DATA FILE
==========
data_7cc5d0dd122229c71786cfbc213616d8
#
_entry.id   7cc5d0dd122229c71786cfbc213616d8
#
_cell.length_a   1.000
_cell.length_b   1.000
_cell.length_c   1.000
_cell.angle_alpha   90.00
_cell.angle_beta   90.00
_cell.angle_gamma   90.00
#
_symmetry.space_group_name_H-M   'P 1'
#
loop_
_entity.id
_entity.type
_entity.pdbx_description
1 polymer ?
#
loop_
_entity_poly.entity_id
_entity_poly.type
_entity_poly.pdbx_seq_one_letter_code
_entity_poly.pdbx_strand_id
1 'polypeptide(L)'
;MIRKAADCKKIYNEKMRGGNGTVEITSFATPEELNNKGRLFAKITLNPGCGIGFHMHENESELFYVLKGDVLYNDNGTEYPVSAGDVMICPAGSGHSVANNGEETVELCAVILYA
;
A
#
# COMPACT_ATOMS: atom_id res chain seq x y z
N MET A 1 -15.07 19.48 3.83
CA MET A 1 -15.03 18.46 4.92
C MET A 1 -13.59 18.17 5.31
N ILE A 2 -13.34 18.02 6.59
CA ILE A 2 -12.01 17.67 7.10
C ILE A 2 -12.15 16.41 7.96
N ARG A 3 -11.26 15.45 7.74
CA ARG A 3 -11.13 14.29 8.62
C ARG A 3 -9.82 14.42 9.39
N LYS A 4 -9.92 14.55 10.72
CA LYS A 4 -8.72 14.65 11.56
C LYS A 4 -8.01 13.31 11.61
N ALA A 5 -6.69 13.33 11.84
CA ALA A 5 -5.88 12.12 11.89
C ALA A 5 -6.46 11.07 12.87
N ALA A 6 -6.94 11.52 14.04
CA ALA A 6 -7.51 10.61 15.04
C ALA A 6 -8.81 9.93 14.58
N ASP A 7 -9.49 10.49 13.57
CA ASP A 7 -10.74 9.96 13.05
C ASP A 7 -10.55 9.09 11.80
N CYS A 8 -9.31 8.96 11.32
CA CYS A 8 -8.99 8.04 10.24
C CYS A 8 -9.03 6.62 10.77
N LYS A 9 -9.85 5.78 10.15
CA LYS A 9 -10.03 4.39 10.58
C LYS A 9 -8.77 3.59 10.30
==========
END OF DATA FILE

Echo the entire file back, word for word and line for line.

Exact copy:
data_7cc5d0dd122229c71786cfbc213616d8
#
_entry.id   7cc5d0dd122229c71786cfbc213616d8
#
_cell.length_a   1.000
_cell.length_b   1.000
_cell.length_c   1.000
_cell.angle_alpha   90.00
_cell.angle_beta   90.00
_cell.angle_gamma   90.00
#
_symmetry.space_group_name_H-M   'P 1'
#
loop_
_entity.id
_entity.type
_entity.pdbx_description
1 polymer ?
#
loop_
_entity_poly.entity_id
_entity_poly.type
_entity_poly.pdbx_seq_one_letter_code
_entity_poly.pdbx_strand_id
1 'polypeptide(L)'
;MIRKAADCKKIYNEKMRGGNGTVEITSFATPEELNNKGRLFAKITLNPGCGIGFHMHENESELFYVLKGDVLYNDNGTEYPVSAGDVMICPAGSGHSVANNGEETVELCAVILYA
;
A
#
# COMPACT_ATOMS: atom_id res chain seq x y z
N MET A 1 -15.07 19.48 3.83
CA MET A 1 -15.03 18.46 4.92
C MET A 1 -13.59 18.17 5.31
N ILE A 2 -13.34 18.02 6.59
CA ILE A 2 -12.01 17.67 7.10
C ILE A 2 -12.15 16.41 7.96
N ARG A 3 -11.26 15.45 7.74
CA ARG A 3 -11.13 14.29 8.62
C ARG A 3 -9.82 14.42 9.39
N LYS A 4 -9.92 14.55 10.72
CA LYS A 4 -8.72 14.65 11.56
C LYS A 4 -8.01 13.31 11.61
N ALA A 5 -6.69 13.33 11.84
CA ALA A 5 -5.88 12.12 11.89
C ALA A 5 -6.46 11.07 12.87
N ALA A 6 -6.94 11.52 14.04
CA ALA A 6 -7.51 10.61 15.04
C ALA A 6 -8.81 9.93 14.58
N ASP A 7 -9.49 10.49 13.57
CA ASP A 7 -10.74 9.96 13.05
C ASP A 7 -10.55 9.09 11.80
N CYS A 8 -9.31 8.96 11.32
CA CYS A 8 -8.99 8.04 10.24
C CYS A 8 -9.03 6.62 10.77
N LYS A 9 -9.85 5.78 10.15
CA LYS A 9 -10.03 4.39 10.58
C LYS A 9 -8.77 3.59 10.30